Shame is a bully. Grace is a shield.

We meet for coffee

We meet for coffee.

It hurts.

The one person I thought I could confide in, who encouraged me to confide with promises that it would not change anything and that it wasn’t “too much.”

Promises that turn out to be empty and false.

Tentative attempts to talk rebuffed with “you need to trust God more.”

I feel afresh the shame, the regret, the feelings that it was wrong to talk so ingrained for so many years by similar events…tell someone, ask for help, they promise it will be okay, they disappear and become distant.

The tip, though, happened…at church. The person who had done a Bible study with me every Saturday, who had slipped in and sat next to me Sunday after Sunday for over a year stopped acknowledging me. The irony being because I thought she was busy with the children’s care during church, I didn’t even know…until she told me she sat behind me one Sunday (via email), and yet had made no attempt to contact me…no touch on the shoulder as she passed behind me, not one word before I slipped out, nothing.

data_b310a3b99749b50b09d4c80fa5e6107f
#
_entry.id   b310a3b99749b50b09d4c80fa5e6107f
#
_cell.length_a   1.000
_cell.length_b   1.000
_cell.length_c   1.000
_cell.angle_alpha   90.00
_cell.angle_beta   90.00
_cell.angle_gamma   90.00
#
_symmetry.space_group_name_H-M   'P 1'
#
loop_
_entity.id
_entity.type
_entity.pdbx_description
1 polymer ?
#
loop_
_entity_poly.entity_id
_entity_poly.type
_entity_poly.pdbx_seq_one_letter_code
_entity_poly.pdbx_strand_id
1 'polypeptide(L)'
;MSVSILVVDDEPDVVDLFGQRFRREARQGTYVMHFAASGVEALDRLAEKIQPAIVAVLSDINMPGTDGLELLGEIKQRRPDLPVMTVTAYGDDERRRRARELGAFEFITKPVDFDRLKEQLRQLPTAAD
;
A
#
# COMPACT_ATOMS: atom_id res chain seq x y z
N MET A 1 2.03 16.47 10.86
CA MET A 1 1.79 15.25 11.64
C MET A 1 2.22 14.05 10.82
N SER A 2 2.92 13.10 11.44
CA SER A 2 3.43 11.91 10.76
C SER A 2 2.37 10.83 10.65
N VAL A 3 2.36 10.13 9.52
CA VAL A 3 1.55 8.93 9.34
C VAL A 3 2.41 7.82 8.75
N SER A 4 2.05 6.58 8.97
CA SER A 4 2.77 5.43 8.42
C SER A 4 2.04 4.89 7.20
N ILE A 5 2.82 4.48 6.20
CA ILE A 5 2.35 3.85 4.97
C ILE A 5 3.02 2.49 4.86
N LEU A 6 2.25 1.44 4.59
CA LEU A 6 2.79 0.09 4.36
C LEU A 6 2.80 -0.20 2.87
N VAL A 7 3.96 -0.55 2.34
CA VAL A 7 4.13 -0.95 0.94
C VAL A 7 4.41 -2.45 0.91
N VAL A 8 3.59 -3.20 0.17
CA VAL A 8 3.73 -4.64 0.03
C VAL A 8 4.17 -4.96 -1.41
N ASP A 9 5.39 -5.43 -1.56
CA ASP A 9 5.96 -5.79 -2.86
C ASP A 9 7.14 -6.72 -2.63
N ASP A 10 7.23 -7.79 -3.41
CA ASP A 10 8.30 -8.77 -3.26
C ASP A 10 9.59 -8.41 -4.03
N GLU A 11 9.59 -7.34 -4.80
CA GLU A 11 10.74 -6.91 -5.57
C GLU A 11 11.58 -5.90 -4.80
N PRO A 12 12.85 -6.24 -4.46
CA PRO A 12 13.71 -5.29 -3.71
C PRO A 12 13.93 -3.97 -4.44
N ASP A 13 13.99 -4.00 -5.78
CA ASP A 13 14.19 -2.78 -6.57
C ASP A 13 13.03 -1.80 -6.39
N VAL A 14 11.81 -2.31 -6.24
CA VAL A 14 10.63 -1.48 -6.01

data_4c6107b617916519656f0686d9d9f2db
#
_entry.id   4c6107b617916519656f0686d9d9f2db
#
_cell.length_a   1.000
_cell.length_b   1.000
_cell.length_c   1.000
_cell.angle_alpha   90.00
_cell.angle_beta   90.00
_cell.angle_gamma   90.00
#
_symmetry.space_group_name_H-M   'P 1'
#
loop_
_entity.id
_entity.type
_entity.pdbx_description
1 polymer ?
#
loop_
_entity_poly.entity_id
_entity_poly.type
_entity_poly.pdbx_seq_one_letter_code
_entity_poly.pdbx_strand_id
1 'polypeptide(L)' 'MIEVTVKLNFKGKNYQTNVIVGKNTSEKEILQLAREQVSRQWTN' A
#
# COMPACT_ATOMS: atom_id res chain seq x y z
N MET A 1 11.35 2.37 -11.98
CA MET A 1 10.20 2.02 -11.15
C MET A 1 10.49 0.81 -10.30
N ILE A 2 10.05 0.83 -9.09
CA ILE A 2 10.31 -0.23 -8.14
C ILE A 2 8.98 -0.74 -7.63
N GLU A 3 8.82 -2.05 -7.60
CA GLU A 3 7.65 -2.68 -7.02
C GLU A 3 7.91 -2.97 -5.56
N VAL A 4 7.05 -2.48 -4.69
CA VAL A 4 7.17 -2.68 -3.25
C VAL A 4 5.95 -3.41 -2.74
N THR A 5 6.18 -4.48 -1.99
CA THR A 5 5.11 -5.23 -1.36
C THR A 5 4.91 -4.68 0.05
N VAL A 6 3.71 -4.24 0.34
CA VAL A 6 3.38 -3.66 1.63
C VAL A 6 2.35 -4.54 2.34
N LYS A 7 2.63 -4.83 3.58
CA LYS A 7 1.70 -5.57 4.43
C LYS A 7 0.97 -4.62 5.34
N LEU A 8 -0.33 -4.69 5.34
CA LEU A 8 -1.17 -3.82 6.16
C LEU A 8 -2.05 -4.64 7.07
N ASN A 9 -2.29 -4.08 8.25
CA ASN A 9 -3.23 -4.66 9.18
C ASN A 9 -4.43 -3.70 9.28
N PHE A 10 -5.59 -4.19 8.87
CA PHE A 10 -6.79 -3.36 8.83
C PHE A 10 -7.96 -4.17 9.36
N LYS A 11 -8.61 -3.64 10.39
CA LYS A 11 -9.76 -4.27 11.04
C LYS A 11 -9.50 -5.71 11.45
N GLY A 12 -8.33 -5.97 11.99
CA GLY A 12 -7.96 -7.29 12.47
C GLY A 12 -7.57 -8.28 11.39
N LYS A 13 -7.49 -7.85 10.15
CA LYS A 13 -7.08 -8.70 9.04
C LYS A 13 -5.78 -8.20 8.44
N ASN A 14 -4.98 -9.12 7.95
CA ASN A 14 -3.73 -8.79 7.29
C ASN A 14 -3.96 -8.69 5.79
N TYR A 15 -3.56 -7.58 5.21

Then the comments from others like “are you ever going to be okay?” began to take on new meaning and pain.

And if I get an email, phrases like “I hope you’re okay emotionally” ring false and sting.

Once a month we meet for coffee, if she remembers.

It hurts.

Sometimes, dreams die

Earlier this week I realized I was going to have to let go of a dream that I’m (1) never going to attain; and (2) is now hindering rather than helping me.

Another dream died because of now physical limitations so I guess it falls under both 1 and 2 above as well.

It’s time I accepted it.

Letting go hurts. It smacks of failure in my mind. More failure.

Two days ago I had a flashback at work quickly followed by a panic attack. It was dismissed as lingering effects from being ill so no one really said much when I exited quickly, crying. But I knew.

It caught me off guard because normally they happen at night…because all dark and scary things happen in the dark.  I haven’t slept more than 2-3 hours in a row for well over a year now despite doing everything my doctor has asked me to try. He says it’s normal, that I’m making progress.

It doesn’t feel that way to me.

Friends say “you don’t trust God enough?” or “aren’t you better yet?” when I struggle with leaving the house for whatever reason or talking.

I want to hide. Or disappear entirely.

But something holds me back…

Even on tough weeks like this one.

Friend or Foe

It’s easy to get distracted from the “issues” at hand, and equally easy to get swallowed up by the memories surrounding them. Somewhere between those two extremes is where the real work happens.

It’s a battle, moment by moment sometimes, to stay there. It’s hard and it hurts. It’s difficult to determine if time is a friend or foe.